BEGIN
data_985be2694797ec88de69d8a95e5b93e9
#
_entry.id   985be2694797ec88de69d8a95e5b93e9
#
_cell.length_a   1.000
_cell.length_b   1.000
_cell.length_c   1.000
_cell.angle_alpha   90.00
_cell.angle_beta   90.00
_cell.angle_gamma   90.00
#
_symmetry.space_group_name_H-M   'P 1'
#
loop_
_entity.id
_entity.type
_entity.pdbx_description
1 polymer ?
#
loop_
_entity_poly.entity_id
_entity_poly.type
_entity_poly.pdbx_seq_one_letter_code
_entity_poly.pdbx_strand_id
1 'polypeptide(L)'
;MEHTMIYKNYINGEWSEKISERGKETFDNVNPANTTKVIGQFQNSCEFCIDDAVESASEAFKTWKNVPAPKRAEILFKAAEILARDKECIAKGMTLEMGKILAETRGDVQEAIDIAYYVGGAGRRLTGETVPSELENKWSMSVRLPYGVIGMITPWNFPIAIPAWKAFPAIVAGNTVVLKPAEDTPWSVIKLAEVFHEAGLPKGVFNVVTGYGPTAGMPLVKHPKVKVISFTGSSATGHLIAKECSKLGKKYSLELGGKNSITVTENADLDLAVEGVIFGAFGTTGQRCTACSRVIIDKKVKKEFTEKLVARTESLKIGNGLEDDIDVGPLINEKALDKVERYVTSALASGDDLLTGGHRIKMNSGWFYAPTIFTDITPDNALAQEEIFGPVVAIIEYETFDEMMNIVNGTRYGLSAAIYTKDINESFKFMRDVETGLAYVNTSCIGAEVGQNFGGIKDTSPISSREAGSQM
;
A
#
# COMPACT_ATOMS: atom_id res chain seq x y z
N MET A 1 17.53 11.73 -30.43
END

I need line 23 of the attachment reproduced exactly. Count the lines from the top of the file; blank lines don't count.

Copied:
_entity_poly.pdbx_seq_one_letter_code